Interview: Boy From the Crowd

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Boy From the Crowd is a hard-rocking duo from the U.K. Their style of music has been described as punk, punk meets blues, blues meets punk and garage band blues. However it's described, it's loud, visceral and hits like a hammer.

A few months ago, the band released an EP called "Where the Bees Come to Die", which has received rave reviews and, more importantly, attracted fans. To find out more about the band, I sat down with Vinny Piana, the band's guitarist/vocalist, who kindly agreed to talk with me.

What is the most trouble you've ever gotten into?

I can't tell you the most trouble I got into as it implicates other people too. However I'll tell you a story of why you should never listen to me, if you don't want to get into trouble yourself... I once decided to climb the front wall of a girlfriend's house carrying a bunch of flowers inside my jacket to surprise her on the terrace, instead of knocking on the front door. Sounds like a good plan in principle, or so I thought. As it turned out, I nearly gave her a heart attack as of course she saw the shape of a guy popping up on her terrace and though it was a burglar or worse. Once she realized it was me, it was all cool and she appreciated the good side of it all. A few days later, I was in a pub having a few drinks with my mates, and probably massively exaggerating my Casanova moves, telling them what a great impression I made with my surprise entrance. One of them thought it was a great idea, that it would be doable at his new girlfriend's place. I told him I totally recommended he did it... It would go great... Could not go wrong... A total winner... And he did... Now, can you see where this is going? He gave the girl such a scare, she went manic and called the police, while he was stuck outside on her balcony. He was arrested, cautioned and put on the watch list of the sex offender register. Ooops.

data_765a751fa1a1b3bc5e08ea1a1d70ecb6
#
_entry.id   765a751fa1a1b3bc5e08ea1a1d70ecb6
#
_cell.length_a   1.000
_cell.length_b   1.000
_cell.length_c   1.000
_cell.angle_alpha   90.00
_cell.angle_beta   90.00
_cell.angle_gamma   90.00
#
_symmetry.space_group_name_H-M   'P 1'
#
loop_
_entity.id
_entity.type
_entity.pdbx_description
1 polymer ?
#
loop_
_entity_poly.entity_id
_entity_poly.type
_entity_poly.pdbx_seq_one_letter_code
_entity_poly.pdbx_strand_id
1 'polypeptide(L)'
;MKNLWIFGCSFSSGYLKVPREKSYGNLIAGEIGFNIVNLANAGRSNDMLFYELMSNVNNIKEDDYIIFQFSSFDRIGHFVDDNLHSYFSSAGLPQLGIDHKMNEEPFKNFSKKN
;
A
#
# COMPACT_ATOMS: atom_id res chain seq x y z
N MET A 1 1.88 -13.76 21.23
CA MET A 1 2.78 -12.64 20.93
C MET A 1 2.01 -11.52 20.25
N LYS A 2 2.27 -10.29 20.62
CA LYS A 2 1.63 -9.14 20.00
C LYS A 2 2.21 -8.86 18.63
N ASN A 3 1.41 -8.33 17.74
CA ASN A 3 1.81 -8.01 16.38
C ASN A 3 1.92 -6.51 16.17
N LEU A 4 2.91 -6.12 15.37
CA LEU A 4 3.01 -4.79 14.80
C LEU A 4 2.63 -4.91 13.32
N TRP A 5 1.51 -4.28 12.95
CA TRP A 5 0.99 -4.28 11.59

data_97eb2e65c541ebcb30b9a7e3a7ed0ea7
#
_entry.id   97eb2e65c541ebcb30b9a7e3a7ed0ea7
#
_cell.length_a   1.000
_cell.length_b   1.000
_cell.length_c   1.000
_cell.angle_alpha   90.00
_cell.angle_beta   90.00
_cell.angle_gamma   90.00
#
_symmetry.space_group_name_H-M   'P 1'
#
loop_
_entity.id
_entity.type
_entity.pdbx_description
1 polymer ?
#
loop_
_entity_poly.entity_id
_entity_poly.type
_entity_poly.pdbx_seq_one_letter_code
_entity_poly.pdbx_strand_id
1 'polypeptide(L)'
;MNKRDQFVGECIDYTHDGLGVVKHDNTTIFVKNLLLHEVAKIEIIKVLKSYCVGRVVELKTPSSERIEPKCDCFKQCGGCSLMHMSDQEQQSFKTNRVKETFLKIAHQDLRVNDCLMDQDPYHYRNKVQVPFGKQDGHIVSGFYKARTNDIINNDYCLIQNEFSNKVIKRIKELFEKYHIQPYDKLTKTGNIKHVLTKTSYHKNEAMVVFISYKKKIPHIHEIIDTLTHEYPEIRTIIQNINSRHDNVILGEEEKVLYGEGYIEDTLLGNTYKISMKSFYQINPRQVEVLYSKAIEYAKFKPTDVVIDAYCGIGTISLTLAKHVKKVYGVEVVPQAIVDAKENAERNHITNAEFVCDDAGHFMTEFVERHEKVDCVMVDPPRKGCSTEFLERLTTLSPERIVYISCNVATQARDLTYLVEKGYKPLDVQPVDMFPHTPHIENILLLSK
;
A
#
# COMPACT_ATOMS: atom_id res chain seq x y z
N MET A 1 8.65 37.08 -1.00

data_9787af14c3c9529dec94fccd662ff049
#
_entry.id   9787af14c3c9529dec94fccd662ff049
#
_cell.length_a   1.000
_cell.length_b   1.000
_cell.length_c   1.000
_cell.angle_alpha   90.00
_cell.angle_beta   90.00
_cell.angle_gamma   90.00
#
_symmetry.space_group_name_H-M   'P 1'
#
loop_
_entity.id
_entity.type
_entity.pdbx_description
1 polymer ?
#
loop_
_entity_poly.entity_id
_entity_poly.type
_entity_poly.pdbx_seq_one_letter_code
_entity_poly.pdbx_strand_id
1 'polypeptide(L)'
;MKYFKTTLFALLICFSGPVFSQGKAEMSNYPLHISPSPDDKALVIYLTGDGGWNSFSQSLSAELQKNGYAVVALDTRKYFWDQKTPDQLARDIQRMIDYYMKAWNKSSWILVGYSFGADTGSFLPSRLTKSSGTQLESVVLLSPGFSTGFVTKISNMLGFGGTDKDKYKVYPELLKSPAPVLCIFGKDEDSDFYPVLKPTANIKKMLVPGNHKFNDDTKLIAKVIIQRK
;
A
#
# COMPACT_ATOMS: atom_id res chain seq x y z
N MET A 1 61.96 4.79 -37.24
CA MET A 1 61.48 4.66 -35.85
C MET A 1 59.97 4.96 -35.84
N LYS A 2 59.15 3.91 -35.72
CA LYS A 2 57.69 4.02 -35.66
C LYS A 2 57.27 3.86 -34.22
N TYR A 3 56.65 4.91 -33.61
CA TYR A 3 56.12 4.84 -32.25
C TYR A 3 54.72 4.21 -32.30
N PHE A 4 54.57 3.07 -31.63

What are the five things you can't live without?

A guitar of sorts, my Kindle, chocolate, tea, the sea.

What's your favorite song to belt out in the car or the shower?

"Any Day Now" by Elvis.

What kind of guitar do you play? And why?

Telecasters mostly. I'm nuts about them. To me they are the sound of Rock 'n' Roll. It's the Twang thing. Nothing does it like a Tele. I have a few, but I'm always planning my next one. One of the good things that happened recently, thanks to our little increase in popularity, is that we came to the attention of a great custom guitar pickups manufacturer in the USA called Lust for Tone. They love the band and they sent me some pickups to try and see how I like them. They are absolutely amazing and they have given a new lease of life to my Teles. It's like I've fallen in love again with the guitars I wasn't playing so much lately. I like other types of guitars too, like my Gretsch and my SG. But when it really comes down to it, I am a Tele guy. It's the sound I hear in my head and the guitar that delivers it best.